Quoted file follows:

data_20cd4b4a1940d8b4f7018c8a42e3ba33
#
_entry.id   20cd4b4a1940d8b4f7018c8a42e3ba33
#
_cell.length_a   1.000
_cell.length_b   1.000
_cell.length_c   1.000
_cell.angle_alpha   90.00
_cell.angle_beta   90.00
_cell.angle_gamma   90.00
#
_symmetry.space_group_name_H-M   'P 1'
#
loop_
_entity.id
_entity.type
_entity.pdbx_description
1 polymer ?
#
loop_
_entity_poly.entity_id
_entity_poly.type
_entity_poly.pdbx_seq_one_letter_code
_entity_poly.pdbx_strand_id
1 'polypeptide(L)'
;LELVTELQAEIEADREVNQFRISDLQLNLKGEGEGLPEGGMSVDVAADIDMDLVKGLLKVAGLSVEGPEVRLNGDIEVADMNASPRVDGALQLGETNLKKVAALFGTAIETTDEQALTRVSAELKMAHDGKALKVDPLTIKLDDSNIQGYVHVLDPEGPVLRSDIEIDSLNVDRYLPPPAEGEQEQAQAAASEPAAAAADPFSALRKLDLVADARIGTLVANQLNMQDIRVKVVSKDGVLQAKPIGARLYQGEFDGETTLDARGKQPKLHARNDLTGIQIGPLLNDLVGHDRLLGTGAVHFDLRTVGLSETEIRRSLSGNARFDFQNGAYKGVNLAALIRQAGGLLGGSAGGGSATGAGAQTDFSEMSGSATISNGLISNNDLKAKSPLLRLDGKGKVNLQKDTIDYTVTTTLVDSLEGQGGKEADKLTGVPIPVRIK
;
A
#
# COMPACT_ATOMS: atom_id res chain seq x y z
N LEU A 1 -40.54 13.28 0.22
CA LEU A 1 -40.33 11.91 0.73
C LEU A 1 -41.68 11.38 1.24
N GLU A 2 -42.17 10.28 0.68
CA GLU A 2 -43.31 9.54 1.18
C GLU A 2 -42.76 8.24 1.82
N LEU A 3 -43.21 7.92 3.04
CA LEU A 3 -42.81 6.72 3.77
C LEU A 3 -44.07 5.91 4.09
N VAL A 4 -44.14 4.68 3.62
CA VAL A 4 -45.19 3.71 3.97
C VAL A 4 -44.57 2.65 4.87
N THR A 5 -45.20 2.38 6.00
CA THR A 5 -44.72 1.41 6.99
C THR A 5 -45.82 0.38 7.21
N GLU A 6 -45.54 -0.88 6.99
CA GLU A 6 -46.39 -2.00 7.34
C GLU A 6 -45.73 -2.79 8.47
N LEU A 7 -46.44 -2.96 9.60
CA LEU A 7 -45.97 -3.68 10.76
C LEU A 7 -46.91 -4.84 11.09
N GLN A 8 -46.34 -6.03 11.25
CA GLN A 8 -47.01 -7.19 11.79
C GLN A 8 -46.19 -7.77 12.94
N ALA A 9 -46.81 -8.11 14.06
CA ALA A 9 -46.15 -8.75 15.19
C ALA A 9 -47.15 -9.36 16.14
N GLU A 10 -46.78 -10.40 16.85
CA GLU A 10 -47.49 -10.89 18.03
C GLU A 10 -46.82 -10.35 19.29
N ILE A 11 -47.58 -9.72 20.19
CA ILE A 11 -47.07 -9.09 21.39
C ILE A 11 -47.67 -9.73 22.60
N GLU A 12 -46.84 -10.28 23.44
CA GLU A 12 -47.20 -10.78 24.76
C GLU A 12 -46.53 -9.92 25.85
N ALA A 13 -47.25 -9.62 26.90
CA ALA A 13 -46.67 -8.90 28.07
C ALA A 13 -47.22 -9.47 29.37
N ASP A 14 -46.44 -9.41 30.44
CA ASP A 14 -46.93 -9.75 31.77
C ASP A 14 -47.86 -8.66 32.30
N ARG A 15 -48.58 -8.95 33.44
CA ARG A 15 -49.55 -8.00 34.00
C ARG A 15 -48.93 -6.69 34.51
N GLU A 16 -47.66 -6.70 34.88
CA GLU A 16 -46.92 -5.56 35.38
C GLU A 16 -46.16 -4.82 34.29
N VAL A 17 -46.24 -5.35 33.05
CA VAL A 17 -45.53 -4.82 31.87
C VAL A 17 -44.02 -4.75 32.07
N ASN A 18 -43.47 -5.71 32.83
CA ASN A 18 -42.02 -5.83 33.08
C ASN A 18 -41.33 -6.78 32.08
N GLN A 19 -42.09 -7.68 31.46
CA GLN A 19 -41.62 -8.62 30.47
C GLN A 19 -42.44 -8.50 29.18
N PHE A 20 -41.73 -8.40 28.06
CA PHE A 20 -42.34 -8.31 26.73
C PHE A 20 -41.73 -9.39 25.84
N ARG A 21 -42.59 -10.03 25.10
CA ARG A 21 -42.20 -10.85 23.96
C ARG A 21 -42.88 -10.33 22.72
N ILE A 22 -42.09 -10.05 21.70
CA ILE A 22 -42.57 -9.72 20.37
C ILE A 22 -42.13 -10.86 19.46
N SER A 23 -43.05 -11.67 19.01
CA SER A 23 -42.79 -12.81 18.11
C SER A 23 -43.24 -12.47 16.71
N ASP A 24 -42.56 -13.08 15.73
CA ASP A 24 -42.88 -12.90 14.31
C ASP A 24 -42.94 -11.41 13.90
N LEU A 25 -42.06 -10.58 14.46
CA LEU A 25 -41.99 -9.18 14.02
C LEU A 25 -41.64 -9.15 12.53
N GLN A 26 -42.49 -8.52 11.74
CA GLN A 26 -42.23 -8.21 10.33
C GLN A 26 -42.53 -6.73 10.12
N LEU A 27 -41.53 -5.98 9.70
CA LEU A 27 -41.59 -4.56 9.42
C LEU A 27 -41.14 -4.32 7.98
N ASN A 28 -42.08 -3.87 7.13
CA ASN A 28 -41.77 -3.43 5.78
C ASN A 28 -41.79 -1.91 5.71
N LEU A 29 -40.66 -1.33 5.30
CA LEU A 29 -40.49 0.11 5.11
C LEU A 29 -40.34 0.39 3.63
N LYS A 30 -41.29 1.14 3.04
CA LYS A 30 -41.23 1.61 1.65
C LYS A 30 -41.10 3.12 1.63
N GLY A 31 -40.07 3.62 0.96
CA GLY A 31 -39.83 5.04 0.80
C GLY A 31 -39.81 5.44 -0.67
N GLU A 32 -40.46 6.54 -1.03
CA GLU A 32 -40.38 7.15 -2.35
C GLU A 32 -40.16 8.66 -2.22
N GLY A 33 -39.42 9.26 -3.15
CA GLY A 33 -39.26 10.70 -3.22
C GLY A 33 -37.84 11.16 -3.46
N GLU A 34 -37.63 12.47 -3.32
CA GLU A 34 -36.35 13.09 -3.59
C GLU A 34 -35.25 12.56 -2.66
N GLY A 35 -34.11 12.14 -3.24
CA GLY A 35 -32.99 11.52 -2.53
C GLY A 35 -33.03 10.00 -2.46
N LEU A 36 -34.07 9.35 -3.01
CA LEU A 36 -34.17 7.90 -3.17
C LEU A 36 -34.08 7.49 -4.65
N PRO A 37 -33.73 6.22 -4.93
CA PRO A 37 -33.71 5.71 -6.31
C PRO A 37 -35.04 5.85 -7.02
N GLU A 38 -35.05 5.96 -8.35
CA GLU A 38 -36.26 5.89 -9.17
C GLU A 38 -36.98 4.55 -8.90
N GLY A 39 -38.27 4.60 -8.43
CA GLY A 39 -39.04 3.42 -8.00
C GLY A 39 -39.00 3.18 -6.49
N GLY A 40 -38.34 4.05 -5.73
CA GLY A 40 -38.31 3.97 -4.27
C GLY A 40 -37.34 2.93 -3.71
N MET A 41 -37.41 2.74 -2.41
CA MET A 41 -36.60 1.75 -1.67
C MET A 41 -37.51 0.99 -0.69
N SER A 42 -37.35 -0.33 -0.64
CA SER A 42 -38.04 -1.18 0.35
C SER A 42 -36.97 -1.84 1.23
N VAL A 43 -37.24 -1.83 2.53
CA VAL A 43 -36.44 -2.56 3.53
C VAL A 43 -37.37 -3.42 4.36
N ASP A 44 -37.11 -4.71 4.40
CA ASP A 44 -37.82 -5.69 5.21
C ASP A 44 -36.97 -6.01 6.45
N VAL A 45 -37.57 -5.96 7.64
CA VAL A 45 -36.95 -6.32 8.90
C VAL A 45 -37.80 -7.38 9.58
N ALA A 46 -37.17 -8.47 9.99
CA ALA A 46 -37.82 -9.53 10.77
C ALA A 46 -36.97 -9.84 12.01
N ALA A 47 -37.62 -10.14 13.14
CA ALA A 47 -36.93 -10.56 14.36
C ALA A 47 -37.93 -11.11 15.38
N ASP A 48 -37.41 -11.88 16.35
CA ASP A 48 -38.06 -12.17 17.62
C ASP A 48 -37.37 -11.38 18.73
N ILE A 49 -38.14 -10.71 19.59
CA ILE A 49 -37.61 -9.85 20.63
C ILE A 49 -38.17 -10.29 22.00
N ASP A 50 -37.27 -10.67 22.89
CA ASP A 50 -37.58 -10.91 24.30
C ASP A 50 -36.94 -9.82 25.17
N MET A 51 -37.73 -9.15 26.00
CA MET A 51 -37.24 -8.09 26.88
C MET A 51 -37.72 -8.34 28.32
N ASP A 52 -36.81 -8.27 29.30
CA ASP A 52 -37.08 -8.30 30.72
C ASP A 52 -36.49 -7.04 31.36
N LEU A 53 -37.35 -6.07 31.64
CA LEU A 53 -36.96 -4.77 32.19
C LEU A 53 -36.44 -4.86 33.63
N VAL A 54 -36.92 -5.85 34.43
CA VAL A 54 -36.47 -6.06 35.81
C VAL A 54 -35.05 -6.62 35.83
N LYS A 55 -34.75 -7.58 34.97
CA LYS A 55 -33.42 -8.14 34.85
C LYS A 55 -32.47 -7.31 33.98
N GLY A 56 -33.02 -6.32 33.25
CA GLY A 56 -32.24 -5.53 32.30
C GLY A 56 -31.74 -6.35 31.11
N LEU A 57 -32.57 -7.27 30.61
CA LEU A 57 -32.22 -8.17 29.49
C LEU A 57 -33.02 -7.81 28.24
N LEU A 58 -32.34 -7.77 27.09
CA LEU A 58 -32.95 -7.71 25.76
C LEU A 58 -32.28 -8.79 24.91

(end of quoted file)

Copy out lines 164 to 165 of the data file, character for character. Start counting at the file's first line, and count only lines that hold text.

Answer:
CA VAL A 45 -36.95 -6.32 8.90
C VAL A 45 -37.80 -7.38 9.58